Jewish Christian was an oxymoron in the 1st century. Today when words have little meaning you can get away with it. Are you trying to tell us that the man born a Torah observant man and died because of this Torah observance would turn around and destroy what he held as precious. You should try reading in Hebrew Devarim 13:1-6 and find the meaning of a false prophet. One who teaches against the Torah.

Dave Harvey said...

Again, is it true that the only thing you noticed in my whole post was my use of the term "Jewish Christian?" Are you so blind that all you can do is nit-pick over terminology and ignore the real substance of the post?? Sheesh.

Doctor Eric said...

Initially, Christianity was a "Jewish" religion. Jesus Christ was, as we all know, a Jew, as were nearly all his followers during his life. I believe it was Simon-Peter who first began evangelizing the Gentiles, and Paul is famous for it, but they were both Jews, as were many Christians in the early days. Even a "Jew's Jew" like Paul didn't consider it an oxymoron to be a Jewish Christian, but the completion of the Law and prophets, the fulfillment of the dream of the Patriarchs, David, and devout Jews throughout the ages.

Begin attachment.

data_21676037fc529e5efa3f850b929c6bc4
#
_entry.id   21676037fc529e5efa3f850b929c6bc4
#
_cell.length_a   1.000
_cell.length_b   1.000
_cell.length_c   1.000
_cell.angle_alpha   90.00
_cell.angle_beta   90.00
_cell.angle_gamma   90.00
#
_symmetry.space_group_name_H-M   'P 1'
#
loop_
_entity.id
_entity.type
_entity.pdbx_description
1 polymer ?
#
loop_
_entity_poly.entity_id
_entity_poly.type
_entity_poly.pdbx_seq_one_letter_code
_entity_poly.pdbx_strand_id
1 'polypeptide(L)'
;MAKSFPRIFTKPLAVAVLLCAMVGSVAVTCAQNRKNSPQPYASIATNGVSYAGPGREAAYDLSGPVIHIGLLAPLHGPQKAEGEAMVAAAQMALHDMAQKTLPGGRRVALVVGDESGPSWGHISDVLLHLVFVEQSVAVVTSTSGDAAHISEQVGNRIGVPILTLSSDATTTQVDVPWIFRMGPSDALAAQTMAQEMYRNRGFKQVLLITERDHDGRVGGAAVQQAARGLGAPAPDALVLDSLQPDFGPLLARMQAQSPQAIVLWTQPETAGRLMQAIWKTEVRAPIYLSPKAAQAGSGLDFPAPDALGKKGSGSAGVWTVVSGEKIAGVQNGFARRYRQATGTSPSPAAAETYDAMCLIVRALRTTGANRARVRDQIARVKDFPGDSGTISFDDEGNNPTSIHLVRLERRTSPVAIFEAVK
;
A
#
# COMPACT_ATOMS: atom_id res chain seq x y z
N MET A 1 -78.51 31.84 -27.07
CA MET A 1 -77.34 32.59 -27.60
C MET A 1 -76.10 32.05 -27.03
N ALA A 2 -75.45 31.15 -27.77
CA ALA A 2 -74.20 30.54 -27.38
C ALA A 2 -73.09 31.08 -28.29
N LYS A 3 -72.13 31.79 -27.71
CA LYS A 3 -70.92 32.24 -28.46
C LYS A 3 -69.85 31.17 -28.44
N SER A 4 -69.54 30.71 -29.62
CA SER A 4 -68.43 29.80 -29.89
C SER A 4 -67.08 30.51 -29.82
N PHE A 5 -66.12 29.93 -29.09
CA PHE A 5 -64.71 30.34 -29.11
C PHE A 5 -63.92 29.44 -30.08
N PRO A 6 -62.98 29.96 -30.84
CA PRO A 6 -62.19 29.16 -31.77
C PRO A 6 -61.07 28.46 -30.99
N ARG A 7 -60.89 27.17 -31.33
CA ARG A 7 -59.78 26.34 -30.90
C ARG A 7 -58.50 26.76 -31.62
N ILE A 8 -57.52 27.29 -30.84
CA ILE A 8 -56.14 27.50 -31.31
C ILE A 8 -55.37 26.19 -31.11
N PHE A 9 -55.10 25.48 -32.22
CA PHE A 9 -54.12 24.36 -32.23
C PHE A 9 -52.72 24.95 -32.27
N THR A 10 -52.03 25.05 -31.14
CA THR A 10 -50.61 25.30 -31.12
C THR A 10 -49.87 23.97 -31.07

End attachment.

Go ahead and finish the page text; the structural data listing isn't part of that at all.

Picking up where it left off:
It is interesting that many modern Jews will accept a fellow Jew who believes anything (varying sects of Judaism; agnosticism or even atheism; even eastern religions, as evidenced by the yoga and meditation classes offered by the local Jewish Community Center), anything EXCEPT Christianity. I've never heard a Jewish apologist call a Jewish Buddhist an "oxymoron;" only Jewish Christians receive their vitriolic wrath.
To Anders Branderud and Eliyahu I ask: What is it about Christianity (and only Christianity) that so bothers you? And it must bother you, to the point that you will perform web searches just to find a mention of it in some stranger's blog, so that you can post rants against it (having - obviously - not read the blog you rail against).